Saturday, October 07, 2006

Rude? Who, us Indians? get a life...

A few months back there was a big furor about a survey that found Indians among the rudest of all people. Every one was outraged at that blatant statement and protest notes were all over the place. Blogs, articles and TV shows competed to prove otherwise. Yours truly also joined the bandwagon and wrote how the Mumbaikar was not at all rude but how much compassionate during the recent bomb blasts that shook the city. It is true that in adversity we go out of our way to help others but in everyday life are we that lenient? The everyday fight for a seat in a crowded local train, the abuse-hurling nature makes me think otherwise. And my recent trip to Kerala doesn’t make me think otherwise.
We – me, my wife and my 18 month old daughter boarded a sleeper class reserved compartment from Kalyan on Mangala-Lakshadeep Express. Unfortunately my seat was in the next coupe and due to my daughter’s continuous whining I decided to stay with them. A family was sitting next to our seat and they occupied the rest of the coupe except one seat. A man in his forties was sitting on that seat. When he left his seat to stand in the doorway, I decided to have breakfast. While we were having it, he came back and asked me to vacate his seat. I have no other option but to stand up with Idli plate in one hand, coffee cup in the other. I cursed the moment when I decided to have breakfast together. I could have let my wife eat first while I baby-sit, and once she finished I could have mine!
Throughout the journey the family next to us was very accommodating and kind, but this guy was outright rude. Once or twice my kid laughed loudly and he made it clear that he is irritated. Luckily he got down at Ratnagiri, a 6 hour journey from Kalyan, along with the family next to me. It felt like a lifetime!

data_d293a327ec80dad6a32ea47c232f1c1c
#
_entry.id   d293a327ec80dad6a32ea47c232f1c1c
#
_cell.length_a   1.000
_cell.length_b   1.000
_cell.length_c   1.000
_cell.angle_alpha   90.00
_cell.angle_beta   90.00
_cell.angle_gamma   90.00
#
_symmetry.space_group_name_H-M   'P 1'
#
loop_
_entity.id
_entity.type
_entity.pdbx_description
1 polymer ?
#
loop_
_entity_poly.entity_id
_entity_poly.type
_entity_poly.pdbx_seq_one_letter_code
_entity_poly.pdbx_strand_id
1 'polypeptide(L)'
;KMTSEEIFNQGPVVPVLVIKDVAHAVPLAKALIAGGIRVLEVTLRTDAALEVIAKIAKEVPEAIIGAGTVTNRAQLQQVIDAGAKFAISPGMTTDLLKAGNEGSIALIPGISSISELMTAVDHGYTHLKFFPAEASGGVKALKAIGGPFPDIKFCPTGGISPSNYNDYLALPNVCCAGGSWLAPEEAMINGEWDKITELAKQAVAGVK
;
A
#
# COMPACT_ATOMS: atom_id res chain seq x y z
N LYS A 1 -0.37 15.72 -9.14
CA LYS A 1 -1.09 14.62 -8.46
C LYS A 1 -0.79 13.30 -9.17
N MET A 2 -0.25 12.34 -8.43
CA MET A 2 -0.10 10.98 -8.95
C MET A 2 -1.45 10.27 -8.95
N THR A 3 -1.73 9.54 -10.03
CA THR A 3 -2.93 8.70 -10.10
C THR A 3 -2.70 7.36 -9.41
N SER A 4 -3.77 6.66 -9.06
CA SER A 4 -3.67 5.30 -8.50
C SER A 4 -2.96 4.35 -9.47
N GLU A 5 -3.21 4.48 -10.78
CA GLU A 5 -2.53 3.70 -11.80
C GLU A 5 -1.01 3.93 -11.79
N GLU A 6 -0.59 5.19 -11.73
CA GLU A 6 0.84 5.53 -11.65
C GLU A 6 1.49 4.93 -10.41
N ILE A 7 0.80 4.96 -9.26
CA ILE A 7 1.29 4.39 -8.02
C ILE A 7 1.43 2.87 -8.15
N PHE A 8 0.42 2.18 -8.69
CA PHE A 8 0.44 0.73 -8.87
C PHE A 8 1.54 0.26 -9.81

From there till Madgao (Goa) we had the entire coupe for us. We reached there about 10:00 PM and my daughter was in a playful mood. I had to restrain her many times from climbing down the seat and walking barefoot. She made friends with a guy who was sitting on the double seat across the aisle and by now he too was sleeping on his berth. Suddenly two foreigners came into our coupe with heavy backpacks and luggage. They put all their belongings on to their reserved berths and all the while chatting and laughing, albeit in a low voice. When they noticed that my wife and child was sleeping she politely said “Sorry about the noise”. I mumbled something and got ready to sleep as well.
The next morning while we were having our breakfast, the women from upper birth woke up and checked her companion. Since he was fast asleep, she went back to sleep. This repeated for some more time and every time she gave us a sweet smile. Finally he too woke up and they started shooting the passing landscapes on their digital camera & camcorder.